Sunday, June 1, 2008

Mission: Zucchini Flower Tempura

So finally, after a false start a couple of weeks ago, we were able to find some nice, fresh zucchini blossoms. And while we were at it, we got some squash blossoms as well. And with these wonderfully fresh items - procured from our new favorite farmers market - we went to our friends' house and went... to... town.

(Before we get started, a big 'what-up?' to our friends in Tucson who introduced us to squash blossoms on a trip to Del Mar some time ago... hey, what up kids?)

So first, our meez. As you can see, this one is kinda simple - just the blossoms, and some tempura batter. The Album doesn't provide a tempura batter recipe, so we found a simple one online and mixed it up! (Apparently, ice water is the key to success in a light, airy tempura.)

Zucchini (and squash) Flower Meez

Meanwhile, the oil was getting toasty warm in a pot nearby. So the first thing you do is, you dunk the blossoms in the tempura:

Dippin' in the batter

And then you dunk them into the boiling hot oil (actually, it was just up to around 375)...

First one in the oil

And then we put some more of them in there...

It's a fry party!

And waited for them to get golden brown...

Getting nice and toasty

And then we fished them out. And ate them.

PDC Zucchini Flower Tempura

Oh, and the taste? Kinda like deep fried candy except light and delicious and kinda like lava -- at least the first one was. (Our advice to you? Don't stuff the whole thing in your mouth at once.) But seriously, they were delicious. Kind of like moderately "healthy" fried bar food. The tempura was crispy and the zucchini was soft and the flowers added a unique texture. With a little maldon salt, it was perfect appetizer. Delicious, and easy -- minus the cleanup of deep frying. (Which we didn't even have to do because our rock star friends that we cooked for offered to clean up!)

Notes to selves:
Things directly removed from hot oil are... hot. And they rock. And are really good and light and wonderful. And the tempura onion rings we made with the remainder of the batter were freakin' awesome, as well.

Time, mis to eat: 45 minutes. 30 of which were heating the oil. Or maybe not that long. There were some margaritas involved, and maybe a manhattan or two as well. Typical deep frying time, let's say.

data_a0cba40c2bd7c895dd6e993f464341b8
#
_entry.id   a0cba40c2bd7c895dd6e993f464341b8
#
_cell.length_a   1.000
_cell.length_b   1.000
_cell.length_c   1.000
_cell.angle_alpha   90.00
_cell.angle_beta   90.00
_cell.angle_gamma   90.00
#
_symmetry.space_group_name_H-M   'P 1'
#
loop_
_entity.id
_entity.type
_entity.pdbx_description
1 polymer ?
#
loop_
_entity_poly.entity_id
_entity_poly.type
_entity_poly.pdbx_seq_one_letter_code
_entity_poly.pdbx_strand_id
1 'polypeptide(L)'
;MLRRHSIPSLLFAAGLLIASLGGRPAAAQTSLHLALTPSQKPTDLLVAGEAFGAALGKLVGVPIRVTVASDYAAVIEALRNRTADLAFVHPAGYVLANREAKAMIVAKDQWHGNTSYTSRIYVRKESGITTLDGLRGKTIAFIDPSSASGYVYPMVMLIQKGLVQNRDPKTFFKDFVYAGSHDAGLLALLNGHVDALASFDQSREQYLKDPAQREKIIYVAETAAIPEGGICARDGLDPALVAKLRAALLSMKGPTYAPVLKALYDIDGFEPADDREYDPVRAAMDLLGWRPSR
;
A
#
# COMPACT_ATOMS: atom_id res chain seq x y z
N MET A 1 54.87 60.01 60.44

Next Up: Honestly? Unclear. Depends on what we find at the farmer's market and how many dishes we feel like washing. TBD. But it will be good! Oh, it will be good!

Blast from the past: We were to understand there'd be punch and pie.

2 comments:

AJ said...

Funny how the market sparks similar ideas all around the same time...I also made some fried squash blossoms about two weeks ago. For the tempura batter, I used a mix of flour, Baking Powder and cornstarch. Instead of ice water, I use mineral water (Pellagrino). As I've learned from the Japanese, the trick is to lightly mix the batter in small batches and at the last minute, leaving lumps of the dry mix. It gives a super crispy and light coating...try it next time and see if you like it!

I also stuffed the blossoms with some fromage blanc lightened up with creme fraiche and spiked with a fine brunoise of white peach. Serve with just a little honey...and what better a way to ring in summer.

Looking forward to your future entries!

Brant said...

Looks great! And lightyears better than that first-time experiment with squash blossoms back in Del Mar (although the rest of the meal was scrumptious, particularly your contributions).

Next time we'll be checking this blog we'll probably be "Friends in Pittsburgh" rather than "Friends in Tucson". Looking forward to it!